Supporting Children with Sensory Processing Needs

What is sensory processing?

Our brain receives information from all our senses, which we use to interact with the world around us. This may be through our thoughts, feelings, behaviour. We all process sensory information which, for most people, develops as we grow and mature.

How does sensory processing affect people?

Examples of behaviours you might notice if your child is over sensitive or under sensitive to sensory input.

Sensory system

If your child is under responsive, you might see:

If your child is over responsive, you might see:


Need lots of visual stimulation, for example, watching lights and reflective surfaces.

Dislikes bright light. Might want to wear a cap or have their hood up. Becomes overwhelmed by too many lights and colours.


Seems unaware of strong smells, may seek out strong smells, for example, smearing.

Notice smells that other people don’t.  Bothered by typical household scents, for example,  perfume, aftershave.


Talking loudly. Enjoying loud noise. Not picking up on usual auditory cues, for example, they don’t realise if you say their name.

Avoid loud noise, cover ears, anxious before loud noises occur, distracted by background noises.


Eats/mouths non food items, craves strong tasting foods, for example, spicy, salty.

Dislikes strong tastes. Likes consistent temperature of foods. Gags on certain tastes. Struggles to try new food, fussy or picky eater.


May appear heavy handy, enjoys messy play and a variety of textures, touches things constantly, walking on their toes.

Seeks hugs/touch only on their terms. Can appear to overreact to another’s touch. Bothered by certain types of clothing or clothing labels, walking on their toes.

Proprioceptionknowing where your body is in in the space without looking at it

Frequent bumps, trips and falls. Leans on furniture or other people.  Relying on vision for movement (for example, looks at feet when going down stairs).


Vestibular - helps with balance and spatial orientation

Has difficulty sitting still and seeks movement, runs rather than walks, enjoys spinning and being upside down.

Struggles with motion, for example in the car, escalators.  Becomes dizzy easily, struggles in busy places watching a lot of movement.

Interoception - showing sensations that come from inside your body

May not notice when hurt or unwell. May not recognise feelings of hunger or fullness, poor awareness of needing to go to the toilet. May not recognise if feeling too hot or too cold.

May often report being in pain or is very sensitive to pain. May have a strong hunger impulse and struggle to wait for food if hungry. May struggle to cope when too hot or cold.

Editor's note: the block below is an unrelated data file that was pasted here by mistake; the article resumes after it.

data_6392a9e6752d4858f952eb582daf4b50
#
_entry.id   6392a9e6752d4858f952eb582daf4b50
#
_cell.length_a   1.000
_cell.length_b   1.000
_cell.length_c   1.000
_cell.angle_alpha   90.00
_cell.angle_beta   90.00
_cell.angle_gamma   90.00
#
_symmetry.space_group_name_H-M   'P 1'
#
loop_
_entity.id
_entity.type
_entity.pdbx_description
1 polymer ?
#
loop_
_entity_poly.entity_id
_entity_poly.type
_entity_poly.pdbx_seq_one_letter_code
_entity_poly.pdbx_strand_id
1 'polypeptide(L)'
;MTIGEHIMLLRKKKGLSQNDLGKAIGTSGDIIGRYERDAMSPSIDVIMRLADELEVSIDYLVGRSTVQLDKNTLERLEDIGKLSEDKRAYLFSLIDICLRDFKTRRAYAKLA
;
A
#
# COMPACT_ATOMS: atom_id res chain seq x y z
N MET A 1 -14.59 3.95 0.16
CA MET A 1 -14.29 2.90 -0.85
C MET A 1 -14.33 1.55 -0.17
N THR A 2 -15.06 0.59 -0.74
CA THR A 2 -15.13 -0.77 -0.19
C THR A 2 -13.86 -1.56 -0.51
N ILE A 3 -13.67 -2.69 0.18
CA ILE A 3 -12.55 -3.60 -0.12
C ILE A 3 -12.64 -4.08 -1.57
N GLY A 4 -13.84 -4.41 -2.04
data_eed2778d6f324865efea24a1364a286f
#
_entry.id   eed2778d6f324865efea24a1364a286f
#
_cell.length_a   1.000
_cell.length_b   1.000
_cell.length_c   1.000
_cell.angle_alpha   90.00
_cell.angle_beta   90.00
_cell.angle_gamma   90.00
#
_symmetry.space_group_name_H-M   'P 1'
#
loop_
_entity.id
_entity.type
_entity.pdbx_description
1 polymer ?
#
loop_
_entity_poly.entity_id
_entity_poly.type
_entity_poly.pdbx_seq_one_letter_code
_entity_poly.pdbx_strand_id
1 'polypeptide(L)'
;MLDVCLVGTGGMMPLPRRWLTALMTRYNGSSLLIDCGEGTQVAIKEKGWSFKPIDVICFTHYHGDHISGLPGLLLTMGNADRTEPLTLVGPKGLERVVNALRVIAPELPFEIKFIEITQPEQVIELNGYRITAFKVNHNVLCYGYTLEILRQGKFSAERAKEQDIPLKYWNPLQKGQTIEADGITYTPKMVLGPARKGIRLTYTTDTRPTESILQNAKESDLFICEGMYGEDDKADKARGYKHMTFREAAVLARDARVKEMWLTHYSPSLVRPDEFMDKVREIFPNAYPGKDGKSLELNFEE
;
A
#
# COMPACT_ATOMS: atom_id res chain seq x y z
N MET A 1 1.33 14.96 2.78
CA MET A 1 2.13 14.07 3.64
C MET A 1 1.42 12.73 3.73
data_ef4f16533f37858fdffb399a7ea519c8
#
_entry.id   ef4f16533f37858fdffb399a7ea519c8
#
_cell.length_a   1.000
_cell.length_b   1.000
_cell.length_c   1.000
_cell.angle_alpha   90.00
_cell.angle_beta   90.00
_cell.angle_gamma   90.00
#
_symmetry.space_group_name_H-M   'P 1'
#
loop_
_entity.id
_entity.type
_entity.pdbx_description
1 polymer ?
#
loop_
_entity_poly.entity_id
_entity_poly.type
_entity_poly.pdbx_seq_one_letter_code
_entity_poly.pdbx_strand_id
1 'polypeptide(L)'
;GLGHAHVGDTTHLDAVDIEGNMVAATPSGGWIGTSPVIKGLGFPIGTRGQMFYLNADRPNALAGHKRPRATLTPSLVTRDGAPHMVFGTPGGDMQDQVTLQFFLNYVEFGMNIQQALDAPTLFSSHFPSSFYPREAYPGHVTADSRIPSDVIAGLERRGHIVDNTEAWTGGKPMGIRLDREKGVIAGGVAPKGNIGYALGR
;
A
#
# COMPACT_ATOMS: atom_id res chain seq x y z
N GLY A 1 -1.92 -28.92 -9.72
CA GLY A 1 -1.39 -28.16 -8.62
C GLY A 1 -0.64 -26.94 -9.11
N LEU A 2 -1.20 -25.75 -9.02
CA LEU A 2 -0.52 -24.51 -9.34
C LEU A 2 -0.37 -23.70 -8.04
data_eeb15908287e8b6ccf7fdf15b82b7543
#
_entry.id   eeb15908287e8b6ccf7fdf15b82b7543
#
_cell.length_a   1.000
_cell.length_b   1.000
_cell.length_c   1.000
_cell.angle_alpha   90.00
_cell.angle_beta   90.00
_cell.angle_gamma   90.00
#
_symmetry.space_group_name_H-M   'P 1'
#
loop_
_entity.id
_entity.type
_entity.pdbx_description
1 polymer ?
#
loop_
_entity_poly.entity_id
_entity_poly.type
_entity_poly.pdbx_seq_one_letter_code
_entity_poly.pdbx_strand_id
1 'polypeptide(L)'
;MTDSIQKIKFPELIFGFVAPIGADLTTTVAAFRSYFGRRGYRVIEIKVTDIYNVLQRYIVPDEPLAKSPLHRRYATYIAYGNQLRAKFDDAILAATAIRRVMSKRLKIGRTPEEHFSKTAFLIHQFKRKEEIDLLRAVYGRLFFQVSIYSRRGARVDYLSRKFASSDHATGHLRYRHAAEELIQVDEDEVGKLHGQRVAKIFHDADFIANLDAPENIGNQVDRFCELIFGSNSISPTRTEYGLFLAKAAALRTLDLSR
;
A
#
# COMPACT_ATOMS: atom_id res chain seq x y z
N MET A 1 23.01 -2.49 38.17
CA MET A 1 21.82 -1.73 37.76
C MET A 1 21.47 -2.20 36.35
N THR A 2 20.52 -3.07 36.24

Problems in processing a response to information from all our senses may result in being too sensitive to some stimuli and not sensitive enough to others. 

It is often helpful for a person's sensory processing needs to be accepted and understood by themselves and others.  

How can we support children with sensory processing needs?

In Cumbria and Lancashire, we are developing a system wide graduated approach [PDF 116KB] based on best practices. 

Most children's needs can be met through universal support.  Parents and professionals having supportive information.   

Some children may require targeted support This level of support may include workshops for parents/carers and professionals.  

A small number of children may require specialist support, which may involve an assessment. 

How can I find out more about sensory processing?

As we all process sensory information, it’s important to understand how it can impact on us all. 

We recommend you begin by watching the first video.  This video will  give you ideas of how to support your child.  The second video gives more information around the language and terminology used:

Video 1 Video 2

Understanding our senses and how they
can impact on our ability to carry out
our daily activities.

Terminology and language used in relation to sensory processing.

More online resources: 

NHS Greater Glasgow and Clyde Joining in with Sensory Differences
This website has videos explaining sensory processing and the 8 senses.  They also have ideas of things that you and your child can do to help if they are having difficulties.

The Sheffield Children’s NHS Foundation Trust Sensory Service
This website has a number of videos explaining about sensory processing as well as videos which support a range of day to day activities:

  • Dressing
  • Eating and mealtimes
  • Toileting
  • Showering and bathing
  • Hair washing
  • Teeth brushing
  • Nail cutting
  • Sleep
  • Going out and about

The Falkirk Council Children with Disabilities Team [PDF 330KB]
Booklet written by Lesley Beath, Paediatric Occupational Therapist.  This booklet helps parents and carers to look at their own sensory preferences and sensitivities.

The National Autistic Society (NAS)
Lots of resources to support children with sensory needs.

NHS Forth Valley 
Booklet to encourage engaging with the natural world to support sensory processing development. 

The Autism Education Trust Environment provides a useful tool for your child’s school sensory environment.  Below is an adaptation of this tool:

Each area in Cumbria and Lancashire have their own resources, in Cumbria:

  • Creating Positive Learning Environments video gives a summary of sensory-motor development and some easy to implement classroom approaches.
  • Moving 2 Write - Pre-schools and early years’ classes are encouraged to access the Moving 2 Write programme through their Early Years advisors. This is a programme designed by an Occupational Therapist and run by an Early Years advisor.  The programme supports the development of sensory-motor and pre-writing skills. Ask your setting to speak with their Early Years advisor about this.


Page last reviewed: 11/09/2023

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